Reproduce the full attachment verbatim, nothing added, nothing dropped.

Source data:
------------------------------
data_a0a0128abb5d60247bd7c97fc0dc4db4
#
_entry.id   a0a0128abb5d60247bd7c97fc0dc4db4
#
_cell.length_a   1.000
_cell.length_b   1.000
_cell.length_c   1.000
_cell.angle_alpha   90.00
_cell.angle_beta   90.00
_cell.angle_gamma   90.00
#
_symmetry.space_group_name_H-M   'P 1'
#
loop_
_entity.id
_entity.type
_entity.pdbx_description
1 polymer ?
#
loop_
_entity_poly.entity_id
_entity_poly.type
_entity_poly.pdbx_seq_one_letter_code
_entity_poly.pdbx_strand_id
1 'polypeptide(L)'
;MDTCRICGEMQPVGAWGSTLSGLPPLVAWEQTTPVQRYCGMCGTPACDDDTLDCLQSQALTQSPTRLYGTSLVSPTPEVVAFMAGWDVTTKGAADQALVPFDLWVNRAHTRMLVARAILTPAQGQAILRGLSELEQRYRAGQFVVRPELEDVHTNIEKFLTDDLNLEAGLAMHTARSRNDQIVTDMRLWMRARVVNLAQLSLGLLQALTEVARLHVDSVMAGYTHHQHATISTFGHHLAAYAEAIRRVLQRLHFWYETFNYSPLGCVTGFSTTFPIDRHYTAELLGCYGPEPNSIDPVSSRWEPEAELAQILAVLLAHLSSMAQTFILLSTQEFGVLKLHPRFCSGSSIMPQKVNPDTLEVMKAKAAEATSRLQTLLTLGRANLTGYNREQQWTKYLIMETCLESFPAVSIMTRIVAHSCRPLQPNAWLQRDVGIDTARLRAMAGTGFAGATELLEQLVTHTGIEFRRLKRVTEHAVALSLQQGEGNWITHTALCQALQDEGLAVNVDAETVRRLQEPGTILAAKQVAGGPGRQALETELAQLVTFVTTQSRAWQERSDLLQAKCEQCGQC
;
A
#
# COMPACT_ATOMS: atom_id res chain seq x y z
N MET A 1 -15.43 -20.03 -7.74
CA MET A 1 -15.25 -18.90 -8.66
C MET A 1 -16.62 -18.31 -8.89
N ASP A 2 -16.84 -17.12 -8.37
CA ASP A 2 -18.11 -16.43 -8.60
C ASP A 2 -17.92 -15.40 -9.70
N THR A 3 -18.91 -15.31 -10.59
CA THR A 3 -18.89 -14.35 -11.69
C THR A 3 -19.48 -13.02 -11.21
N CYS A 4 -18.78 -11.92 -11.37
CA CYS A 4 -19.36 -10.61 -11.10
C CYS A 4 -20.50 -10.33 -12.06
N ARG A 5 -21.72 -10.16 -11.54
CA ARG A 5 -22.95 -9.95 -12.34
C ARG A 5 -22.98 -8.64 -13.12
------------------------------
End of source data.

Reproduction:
data_a0a0128abb5d60247bd7c97fc0dc4db4
#
_entry.id   a0a0128abb5d60247bd7c97fc0dc4db4
#
_cell.length_a   1.000
_cell.length_b   1.000
_cell.length_c   1.000
_cell.angle_alpha   90.00
_cell.angle_beta   90.00
_cell.angle_gamma   90.00
#
_symmetry.space_group_name_H-M   'P 1'
#
loop_
_entity.id
_entity.type
_entity.pdbx_description
1 polymer ?
#
loop_
_entity_poly.entity_id
_entity_poly.type
_entity_poly.pdbx_seq_one_letter_code
_entity_poly.pdbx_strand_id
1 'polypeptide(L)'
;MDTCRICGEMQPVGAWGSTLSGLPPLVAWEQTTPVQRYCGMCGTPACDDDTLDCLQSQALTQSPTRLYGTSLVSPTPEVVAFMAGWDVTTKGAADQALVPFDLWVNRAHTRMLVARAILTPAQGQAILRGLSELEQRYRAGQFVVRPELEDVHTNIEKFLTDDLNLEAGLAMHTARSRNDQIVTDMRLWMRARVVNLAQLSLGLLQALTEVARLHVDSVMAGYTHHQHATISTFGHHLAAYAEAIRRVLQRLHFWYETFNYSPLGCVTGFSTTFPIDRHYTAELLGCYGPEPNSIDPVSSRWEPEAELAQILAVLLAHLSSMAQTFILLSTQEFGVLKLHPRFCSGSSIMPQKVNPDTLEVMKAKAAEATSRLQTLLTLGRANLTGYNREQQWTKYLIMETCLESFPAVSIMTRIVAHSCRPLQPNAWLQRDVGIDTARLRAMAGTGFAGATELLEQLVTHTGIEFRRLKRVTEHAVALSLQQGEGNWITHTALCQALQDEGLAVNVDAETVRRLQEPGTILAAKQVAGGPGRQALETELAQLVTFVTTQSRAWQERSDLLQAKCEQCGQC
;
A
#
# COMPACT_ATOMS: atom_id res chain seq x y z
N MET A 1 -15.43 -20.03 -7.74
CA MET A 1 -15.25 -18.90 -8.66
C MET A 1 -16.62 -18.31 -8.89
N ASP A 2 -16.84 -17.12 -8.37
CA ASP A 2 -18.11 -16.43 -8.60
C ASP A 2 -17.92 -15.40 -9.70
N THR A 3 -18.91 -15.31 -10.59
CA THR A 3 -18.89 -14.35 -11.69
C THR A 3 -19.48 -13.02 -11.21
N CYS A 4 -18.78 -11.92 -11.37
CA CYS A 4 -19.36 -10.61 -11.10
C CYS A 4 -20.50 -10.33 -12.06
N ARG A 5 -21.72 -10.16 -11.54
CA ARG A 5 -22.95 -9.95 -12.34
C ARG A 5 -22.98 -8.64 -13.12